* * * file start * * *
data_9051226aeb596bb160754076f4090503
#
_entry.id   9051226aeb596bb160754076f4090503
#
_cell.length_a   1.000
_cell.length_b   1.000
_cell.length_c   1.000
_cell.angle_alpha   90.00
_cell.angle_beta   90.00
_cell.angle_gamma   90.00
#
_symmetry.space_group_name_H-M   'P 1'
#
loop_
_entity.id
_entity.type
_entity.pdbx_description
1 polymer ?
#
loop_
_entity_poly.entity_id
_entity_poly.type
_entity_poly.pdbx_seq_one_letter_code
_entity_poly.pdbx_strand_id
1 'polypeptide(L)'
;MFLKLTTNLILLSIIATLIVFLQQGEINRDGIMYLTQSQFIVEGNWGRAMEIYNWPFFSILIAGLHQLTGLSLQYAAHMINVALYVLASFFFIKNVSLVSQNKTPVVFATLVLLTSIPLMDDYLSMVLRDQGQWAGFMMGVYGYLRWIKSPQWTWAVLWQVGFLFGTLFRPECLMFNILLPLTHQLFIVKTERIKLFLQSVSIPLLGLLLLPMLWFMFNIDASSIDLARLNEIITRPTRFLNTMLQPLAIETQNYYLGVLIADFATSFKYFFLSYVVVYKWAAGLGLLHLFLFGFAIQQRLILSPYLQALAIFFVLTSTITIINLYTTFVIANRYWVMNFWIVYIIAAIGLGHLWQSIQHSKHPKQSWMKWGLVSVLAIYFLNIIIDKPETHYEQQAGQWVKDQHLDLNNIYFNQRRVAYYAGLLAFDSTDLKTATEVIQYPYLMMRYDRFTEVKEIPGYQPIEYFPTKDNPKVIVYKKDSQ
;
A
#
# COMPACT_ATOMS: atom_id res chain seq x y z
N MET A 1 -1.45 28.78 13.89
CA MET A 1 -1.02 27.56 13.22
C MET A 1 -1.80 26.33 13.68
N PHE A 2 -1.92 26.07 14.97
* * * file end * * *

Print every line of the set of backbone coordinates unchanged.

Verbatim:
data_9051226aeb596bb160754076f4090503
#
_entry.id   9051226aeb596bb160754076f4090503
#
_cell.length_a   1.000
_cell.length_b   1.000
_cell.length_c   1.000
_cell.angle_alpha   90.00
_cell.angle_beta   90.00
_cell.angle_gamma   90.00
#
_symmetry.space_group_name_H-M   'P 1'
#
loop_
_entity.id
_entity.type
_entity.pdbx_description
1 polymer ?
#
loop_
_entity_poly.entity_id
_entity_poly.type
_entity_poly.pdbx_seq_one_letter_code
_entity_poly.pdbx_strand_id
1 'polypeptide(L)'
;MFLKLTTNLILLSIIATLIVFLQQGEINRDGIMYLTQSQFIVEGNWGRAMEIYNWPFFSILIAGLHQLTGLSLQYAAHMINVALYVLASFFFIKNVSLVSQNKTPVVFATLVLLTSIPLMDDYLSMVLRDQGQWAGFMMGVYGYLRWIKSPQWTWAVLWQVGFLFGTLFRPECLMFNILLPLTHQLFIVKTERIKLFLQSVSIPLLGLLLLPMLWFMFNIDASSIDLARLNEIITRPTRFLNTMLQPLAIETQNYYLGVLIADFATSFKYFFLSYVVVYKWAAGLGLLHLFLFGFAIQQRLILSPYLQALAIFFVLTSTITIINLYTTFVIANRYWVMNFWIVYIIAAIGLGHLWQSIQHSKHPKQSWMKWGLVSVLAIYFLNIIIDKPETHYEQQAGQWVKDQHLDLNNIYFNQRRVAYYAGLLAFDSTDLKTATEVIQYPYLMMRYDRFTEVKEIPGYQPIEYFPTKDNPKVIVYKKDSQ
;
A
#
# COMPACT_ATOMS: atom_id res chain seq x y z
N MET A 1 -1.45 28.78 13.89
CA MET A 1 -1.02 27.56 13.22
C MET A 1 -1.80 26.33 13.68
N PHE A 2 -1.92 26.07 14.97